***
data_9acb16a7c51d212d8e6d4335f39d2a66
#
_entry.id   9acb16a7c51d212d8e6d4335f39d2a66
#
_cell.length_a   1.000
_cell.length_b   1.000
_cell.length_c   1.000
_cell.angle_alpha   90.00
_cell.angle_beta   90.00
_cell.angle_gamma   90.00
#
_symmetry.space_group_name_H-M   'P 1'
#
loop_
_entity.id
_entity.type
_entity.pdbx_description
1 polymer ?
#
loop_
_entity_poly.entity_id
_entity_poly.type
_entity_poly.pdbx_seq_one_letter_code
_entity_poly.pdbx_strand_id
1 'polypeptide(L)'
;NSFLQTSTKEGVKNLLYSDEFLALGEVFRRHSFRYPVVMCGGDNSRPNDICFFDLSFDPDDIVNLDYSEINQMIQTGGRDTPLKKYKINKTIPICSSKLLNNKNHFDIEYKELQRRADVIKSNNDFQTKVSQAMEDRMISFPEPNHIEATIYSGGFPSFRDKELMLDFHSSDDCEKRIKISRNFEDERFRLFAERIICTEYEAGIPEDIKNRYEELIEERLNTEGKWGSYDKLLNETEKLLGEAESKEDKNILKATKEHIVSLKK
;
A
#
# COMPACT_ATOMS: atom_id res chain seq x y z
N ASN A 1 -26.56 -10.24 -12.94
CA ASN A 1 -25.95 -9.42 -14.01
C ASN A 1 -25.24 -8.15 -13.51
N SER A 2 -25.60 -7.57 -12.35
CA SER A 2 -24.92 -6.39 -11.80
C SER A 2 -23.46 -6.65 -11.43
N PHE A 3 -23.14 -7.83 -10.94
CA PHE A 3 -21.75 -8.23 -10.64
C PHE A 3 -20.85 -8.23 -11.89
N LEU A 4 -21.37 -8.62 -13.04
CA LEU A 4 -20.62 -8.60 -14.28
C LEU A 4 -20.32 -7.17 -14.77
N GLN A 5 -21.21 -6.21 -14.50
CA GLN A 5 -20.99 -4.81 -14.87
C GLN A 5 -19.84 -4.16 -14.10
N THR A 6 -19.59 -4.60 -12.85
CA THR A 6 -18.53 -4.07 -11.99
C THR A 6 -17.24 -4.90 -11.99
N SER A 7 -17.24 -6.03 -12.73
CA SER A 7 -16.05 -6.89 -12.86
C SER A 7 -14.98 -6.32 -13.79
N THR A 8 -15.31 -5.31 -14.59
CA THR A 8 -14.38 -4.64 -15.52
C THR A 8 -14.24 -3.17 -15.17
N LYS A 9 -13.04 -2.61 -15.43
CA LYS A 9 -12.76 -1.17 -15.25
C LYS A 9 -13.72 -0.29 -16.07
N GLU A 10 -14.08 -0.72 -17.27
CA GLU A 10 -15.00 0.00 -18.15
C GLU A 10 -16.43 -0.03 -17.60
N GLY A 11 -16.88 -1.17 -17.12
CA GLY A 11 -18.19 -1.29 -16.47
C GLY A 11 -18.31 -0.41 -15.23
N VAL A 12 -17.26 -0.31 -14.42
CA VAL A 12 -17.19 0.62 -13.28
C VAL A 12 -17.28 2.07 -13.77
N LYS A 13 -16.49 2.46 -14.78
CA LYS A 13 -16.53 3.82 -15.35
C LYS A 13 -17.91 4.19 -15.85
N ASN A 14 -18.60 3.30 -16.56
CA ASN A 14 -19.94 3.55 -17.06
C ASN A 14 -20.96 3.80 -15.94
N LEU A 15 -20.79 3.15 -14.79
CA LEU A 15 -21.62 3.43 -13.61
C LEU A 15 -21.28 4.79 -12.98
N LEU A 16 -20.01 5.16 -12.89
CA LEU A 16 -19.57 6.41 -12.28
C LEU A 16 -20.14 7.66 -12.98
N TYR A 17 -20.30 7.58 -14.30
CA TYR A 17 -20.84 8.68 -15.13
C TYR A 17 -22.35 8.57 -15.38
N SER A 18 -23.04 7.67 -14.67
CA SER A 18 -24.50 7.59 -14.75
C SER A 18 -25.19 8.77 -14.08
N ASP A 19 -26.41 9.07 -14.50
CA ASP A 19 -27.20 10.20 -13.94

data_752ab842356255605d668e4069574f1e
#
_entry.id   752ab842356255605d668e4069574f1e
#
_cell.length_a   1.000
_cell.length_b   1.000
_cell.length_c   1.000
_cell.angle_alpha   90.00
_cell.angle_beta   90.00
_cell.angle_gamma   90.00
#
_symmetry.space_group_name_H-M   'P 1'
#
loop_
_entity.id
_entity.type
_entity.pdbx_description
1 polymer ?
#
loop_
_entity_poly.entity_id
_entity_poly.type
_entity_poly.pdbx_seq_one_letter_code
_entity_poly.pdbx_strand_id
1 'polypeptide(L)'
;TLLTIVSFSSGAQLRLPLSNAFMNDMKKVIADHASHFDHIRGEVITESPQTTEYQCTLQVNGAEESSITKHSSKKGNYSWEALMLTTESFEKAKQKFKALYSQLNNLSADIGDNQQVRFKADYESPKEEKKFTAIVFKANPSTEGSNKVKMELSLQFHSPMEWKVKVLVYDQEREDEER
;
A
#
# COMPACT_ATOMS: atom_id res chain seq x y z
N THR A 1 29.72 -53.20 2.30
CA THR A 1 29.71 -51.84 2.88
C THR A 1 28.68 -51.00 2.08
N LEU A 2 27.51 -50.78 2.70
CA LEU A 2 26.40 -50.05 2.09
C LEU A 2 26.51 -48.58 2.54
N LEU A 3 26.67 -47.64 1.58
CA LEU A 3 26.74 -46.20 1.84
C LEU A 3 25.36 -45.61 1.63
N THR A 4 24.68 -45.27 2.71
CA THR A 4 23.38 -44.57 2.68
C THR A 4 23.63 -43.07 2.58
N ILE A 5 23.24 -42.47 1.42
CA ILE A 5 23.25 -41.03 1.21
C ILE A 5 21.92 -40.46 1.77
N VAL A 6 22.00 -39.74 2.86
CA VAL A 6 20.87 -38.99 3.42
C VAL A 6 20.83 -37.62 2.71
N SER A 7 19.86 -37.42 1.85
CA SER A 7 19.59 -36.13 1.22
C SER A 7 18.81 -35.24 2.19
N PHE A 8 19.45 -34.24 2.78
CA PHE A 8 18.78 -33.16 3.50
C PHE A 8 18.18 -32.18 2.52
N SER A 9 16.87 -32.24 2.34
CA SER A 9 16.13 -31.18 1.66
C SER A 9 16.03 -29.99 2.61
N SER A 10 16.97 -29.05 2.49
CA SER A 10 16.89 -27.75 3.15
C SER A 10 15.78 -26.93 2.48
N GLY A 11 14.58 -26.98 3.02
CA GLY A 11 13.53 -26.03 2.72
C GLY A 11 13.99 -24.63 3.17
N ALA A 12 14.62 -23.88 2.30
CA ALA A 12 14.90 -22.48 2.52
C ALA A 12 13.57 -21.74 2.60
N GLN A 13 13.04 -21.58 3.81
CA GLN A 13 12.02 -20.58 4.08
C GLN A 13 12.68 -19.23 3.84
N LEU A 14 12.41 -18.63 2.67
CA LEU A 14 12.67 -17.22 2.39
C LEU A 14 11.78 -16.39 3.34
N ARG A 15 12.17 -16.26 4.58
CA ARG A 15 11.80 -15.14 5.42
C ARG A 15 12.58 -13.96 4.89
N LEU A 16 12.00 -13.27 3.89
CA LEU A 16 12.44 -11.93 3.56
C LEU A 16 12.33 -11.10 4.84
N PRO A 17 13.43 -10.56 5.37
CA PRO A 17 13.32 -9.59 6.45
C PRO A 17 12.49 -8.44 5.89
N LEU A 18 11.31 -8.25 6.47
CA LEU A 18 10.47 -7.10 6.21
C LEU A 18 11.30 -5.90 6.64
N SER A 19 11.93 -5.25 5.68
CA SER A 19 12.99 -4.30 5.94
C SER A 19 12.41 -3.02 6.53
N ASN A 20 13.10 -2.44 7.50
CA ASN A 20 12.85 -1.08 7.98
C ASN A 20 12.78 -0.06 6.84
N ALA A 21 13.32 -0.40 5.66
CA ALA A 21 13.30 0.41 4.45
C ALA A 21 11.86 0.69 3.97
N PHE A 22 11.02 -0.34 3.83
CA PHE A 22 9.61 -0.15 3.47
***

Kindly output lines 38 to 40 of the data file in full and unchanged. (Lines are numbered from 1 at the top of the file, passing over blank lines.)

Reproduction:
CA PHE A 3 -21.75 -8.23 -10.64
C PHE A 3 -20.85 -8.23 -11.89
N LEU A 4 -21.37 -8.62 -13.04